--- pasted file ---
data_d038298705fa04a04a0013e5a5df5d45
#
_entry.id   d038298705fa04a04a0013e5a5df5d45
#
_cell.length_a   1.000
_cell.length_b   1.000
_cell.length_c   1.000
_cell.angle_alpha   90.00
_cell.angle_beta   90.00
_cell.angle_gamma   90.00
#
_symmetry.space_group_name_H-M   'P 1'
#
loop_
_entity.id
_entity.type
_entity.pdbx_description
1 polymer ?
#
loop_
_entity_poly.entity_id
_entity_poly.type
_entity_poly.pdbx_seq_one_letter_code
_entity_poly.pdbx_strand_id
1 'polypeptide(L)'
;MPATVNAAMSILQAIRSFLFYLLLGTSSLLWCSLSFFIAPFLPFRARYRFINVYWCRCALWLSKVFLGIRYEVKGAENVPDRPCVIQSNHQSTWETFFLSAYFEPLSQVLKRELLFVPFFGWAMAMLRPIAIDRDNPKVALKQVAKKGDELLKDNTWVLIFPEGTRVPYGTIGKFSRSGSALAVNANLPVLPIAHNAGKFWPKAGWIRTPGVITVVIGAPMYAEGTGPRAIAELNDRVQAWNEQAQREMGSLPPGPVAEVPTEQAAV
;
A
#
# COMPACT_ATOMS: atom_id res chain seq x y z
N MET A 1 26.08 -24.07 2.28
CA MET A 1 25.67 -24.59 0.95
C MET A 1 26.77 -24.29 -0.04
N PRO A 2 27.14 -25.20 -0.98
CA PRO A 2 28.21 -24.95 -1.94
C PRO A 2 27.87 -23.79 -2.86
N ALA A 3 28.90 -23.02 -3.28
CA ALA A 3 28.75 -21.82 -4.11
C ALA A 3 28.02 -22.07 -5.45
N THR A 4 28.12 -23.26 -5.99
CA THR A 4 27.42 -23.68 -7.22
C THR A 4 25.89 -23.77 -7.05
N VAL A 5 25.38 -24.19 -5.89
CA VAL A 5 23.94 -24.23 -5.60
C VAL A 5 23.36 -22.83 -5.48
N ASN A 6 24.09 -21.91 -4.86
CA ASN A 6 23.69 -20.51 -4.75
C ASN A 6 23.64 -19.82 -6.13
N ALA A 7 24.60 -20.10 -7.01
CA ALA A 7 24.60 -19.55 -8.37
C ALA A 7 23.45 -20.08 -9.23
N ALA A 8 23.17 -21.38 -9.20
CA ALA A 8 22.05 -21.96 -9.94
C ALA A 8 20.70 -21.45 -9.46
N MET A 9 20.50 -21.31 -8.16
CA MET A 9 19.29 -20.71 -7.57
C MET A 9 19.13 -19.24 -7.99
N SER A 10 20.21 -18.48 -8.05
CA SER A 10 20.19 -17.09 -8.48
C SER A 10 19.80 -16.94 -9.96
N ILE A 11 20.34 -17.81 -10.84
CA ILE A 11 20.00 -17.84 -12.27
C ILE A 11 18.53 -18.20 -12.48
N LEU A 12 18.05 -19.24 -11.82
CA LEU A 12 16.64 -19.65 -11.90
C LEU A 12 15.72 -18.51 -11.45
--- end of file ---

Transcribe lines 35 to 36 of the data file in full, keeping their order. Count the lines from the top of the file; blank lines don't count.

CA PRO A 2 28.21 -24.95 -1.94
C PRO A 2 27.87 -23.79 -2.86